disney_skin
Advertisement
© 2014 Shmoop University, Inc. All rights reserved.
 

Analysis

Water Imagery

Symbolism, Imagery, Allegory

(Re)birth

Water is never just water, is it? And in a Toni Morrison novel, it's definitely not just water.

Remember when Beloved walks fully dressed out of the water and Sethe runs to the side of the house to release what seems like gallons of water from her bladder? Yeah, that's about as clear a (figurative) (re)birth scene as you can get. In fact, Morrison pretty much lays it out for us:

But there was no stopping water breaking from a breaking womb and there was no stopping now. (5.5)

In case you missed it the first time around, our narrator shoves the water-breaking image right in our face. But who's being reborn? Beloved? And is she being reborn literally or figuratively? Good luck parsing that one out.

Water also loves to signify baptism and all the "good" things that come along with it, like redemption. Beloved gives us her take on a little baptismal moment:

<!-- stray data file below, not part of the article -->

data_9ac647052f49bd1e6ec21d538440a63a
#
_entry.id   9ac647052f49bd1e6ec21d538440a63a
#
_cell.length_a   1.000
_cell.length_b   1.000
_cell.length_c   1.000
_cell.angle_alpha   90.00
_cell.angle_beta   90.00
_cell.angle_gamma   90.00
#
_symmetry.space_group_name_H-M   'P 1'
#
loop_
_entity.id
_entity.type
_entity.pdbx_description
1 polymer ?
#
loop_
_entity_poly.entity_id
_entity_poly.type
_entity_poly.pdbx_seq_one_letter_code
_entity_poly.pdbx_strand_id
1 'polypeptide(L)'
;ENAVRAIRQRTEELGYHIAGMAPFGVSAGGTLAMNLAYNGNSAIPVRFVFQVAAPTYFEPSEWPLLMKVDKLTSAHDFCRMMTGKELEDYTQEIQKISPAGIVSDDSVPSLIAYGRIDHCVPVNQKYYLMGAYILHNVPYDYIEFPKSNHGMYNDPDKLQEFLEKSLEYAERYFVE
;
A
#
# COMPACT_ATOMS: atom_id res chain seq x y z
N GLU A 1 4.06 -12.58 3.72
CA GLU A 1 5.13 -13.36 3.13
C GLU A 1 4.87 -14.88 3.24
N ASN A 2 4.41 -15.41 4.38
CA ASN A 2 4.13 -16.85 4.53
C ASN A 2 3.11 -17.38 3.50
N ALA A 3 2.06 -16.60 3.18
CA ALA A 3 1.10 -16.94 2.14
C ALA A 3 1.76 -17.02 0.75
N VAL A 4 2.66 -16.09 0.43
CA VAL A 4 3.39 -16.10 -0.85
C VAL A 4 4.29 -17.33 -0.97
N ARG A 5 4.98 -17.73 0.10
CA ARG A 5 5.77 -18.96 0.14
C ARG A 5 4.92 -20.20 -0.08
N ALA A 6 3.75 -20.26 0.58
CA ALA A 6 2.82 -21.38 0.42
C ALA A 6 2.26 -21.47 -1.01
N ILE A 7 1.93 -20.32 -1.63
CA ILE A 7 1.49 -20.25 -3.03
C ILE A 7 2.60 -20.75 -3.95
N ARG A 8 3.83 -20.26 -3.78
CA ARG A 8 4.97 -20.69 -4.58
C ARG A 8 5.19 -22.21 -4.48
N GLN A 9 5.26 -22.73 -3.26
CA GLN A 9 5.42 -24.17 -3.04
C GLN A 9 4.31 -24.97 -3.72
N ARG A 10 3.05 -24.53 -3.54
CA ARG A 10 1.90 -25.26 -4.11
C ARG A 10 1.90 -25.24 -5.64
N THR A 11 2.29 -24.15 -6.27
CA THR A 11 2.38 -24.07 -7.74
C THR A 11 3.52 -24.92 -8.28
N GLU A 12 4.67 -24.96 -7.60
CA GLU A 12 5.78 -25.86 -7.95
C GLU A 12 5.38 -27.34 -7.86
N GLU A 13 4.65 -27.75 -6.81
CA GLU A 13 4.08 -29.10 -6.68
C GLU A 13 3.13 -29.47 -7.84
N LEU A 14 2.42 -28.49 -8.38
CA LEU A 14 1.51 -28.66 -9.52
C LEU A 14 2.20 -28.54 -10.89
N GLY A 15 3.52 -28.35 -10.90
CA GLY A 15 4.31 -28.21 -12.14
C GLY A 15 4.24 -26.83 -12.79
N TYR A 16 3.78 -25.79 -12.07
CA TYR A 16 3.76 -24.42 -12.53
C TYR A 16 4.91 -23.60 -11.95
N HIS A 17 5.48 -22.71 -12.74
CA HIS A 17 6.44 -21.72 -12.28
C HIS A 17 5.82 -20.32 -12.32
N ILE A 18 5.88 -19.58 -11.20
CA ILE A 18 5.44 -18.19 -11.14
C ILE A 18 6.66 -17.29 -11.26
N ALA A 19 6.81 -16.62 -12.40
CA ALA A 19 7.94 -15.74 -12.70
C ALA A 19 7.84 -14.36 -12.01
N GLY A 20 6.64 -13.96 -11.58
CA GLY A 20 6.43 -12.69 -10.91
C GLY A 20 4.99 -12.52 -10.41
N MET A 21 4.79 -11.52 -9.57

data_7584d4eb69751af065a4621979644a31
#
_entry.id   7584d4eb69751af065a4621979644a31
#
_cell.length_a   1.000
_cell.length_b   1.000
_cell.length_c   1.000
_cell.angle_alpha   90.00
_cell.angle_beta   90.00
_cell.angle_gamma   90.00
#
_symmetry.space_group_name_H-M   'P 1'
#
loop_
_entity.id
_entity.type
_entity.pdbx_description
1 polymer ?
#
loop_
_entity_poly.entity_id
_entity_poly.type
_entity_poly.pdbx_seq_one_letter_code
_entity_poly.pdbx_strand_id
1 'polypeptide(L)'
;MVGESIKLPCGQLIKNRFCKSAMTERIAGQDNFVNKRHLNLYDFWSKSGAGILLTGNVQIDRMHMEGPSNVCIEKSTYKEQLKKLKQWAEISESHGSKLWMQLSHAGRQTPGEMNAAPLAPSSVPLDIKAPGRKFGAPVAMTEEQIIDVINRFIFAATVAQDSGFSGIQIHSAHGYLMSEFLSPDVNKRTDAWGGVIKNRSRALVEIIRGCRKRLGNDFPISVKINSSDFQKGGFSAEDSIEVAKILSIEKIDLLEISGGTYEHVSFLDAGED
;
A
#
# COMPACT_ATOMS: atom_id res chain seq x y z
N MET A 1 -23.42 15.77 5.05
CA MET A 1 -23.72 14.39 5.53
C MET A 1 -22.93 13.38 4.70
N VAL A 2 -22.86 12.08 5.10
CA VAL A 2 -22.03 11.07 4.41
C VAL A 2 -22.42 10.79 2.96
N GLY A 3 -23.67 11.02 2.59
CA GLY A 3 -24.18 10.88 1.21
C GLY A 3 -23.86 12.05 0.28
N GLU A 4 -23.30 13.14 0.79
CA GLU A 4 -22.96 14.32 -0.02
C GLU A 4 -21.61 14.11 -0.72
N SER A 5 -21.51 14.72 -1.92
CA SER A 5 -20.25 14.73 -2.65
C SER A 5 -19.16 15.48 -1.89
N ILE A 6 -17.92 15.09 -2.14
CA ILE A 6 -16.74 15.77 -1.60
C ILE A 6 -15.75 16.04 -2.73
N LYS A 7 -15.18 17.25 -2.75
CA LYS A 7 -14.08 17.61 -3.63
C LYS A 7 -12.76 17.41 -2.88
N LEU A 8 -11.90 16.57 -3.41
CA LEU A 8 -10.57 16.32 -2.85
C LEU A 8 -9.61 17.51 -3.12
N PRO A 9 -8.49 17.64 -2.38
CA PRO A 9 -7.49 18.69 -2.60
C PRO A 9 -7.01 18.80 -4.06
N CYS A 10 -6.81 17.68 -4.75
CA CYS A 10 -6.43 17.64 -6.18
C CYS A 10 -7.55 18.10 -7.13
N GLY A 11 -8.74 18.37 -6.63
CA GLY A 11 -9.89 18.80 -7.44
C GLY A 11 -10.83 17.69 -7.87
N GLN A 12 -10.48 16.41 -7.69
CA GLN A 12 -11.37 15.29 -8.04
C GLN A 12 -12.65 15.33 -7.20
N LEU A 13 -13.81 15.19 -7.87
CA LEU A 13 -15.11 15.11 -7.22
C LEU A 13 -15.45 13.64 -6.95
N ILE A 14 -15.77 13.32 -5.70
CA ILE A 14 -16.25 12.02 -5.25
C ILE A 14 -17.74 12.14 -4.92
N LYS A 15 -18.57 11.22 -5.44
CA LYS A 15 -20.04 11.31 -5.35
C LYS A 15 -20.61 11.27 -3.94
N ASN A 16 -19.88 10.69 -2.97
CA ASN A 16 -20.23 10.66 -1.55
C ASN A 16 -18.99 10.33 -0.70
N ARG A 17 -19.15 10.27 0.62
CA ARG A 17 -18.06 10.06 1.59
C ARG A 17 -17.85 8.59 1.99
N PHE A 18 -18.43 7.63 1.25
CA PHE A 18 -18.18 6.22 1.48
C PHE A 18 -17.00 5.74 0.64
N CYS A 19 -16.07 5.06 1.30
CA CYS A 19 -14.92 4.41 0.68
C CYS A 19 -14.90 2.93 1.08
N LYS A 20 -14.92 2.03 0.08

I am standing in the rain falling the others are taken I am not taken I am falling like the rain is I watch him eat inside I am crouching to keep from falling with the rain I am going to be in pieces he hurts where I sleep he puts his finger there I drop the food and break into pieces she took my face away (22.7)

Okay, so maybe feeling saved or not being "taken" isn't all that great a feeling. After all, this isn't a real baptism. But it does put into question the idea that life is sacred. Here, living and being saved means that Beloved is just vulnerable to other forms of attack—in this case, molestation (or worse).

Yep, water can take on other, darker meanings. It signals literal death, especially the deaths of all those who drowned on the Middle Passage.

P.S. Do you think water picks up on Beloved's fluid nature and her general lack of boundaries? Even the way she speaks is fluid—see ya later, punctuation.

Advertisement
Advertisement
Advertisement
back to top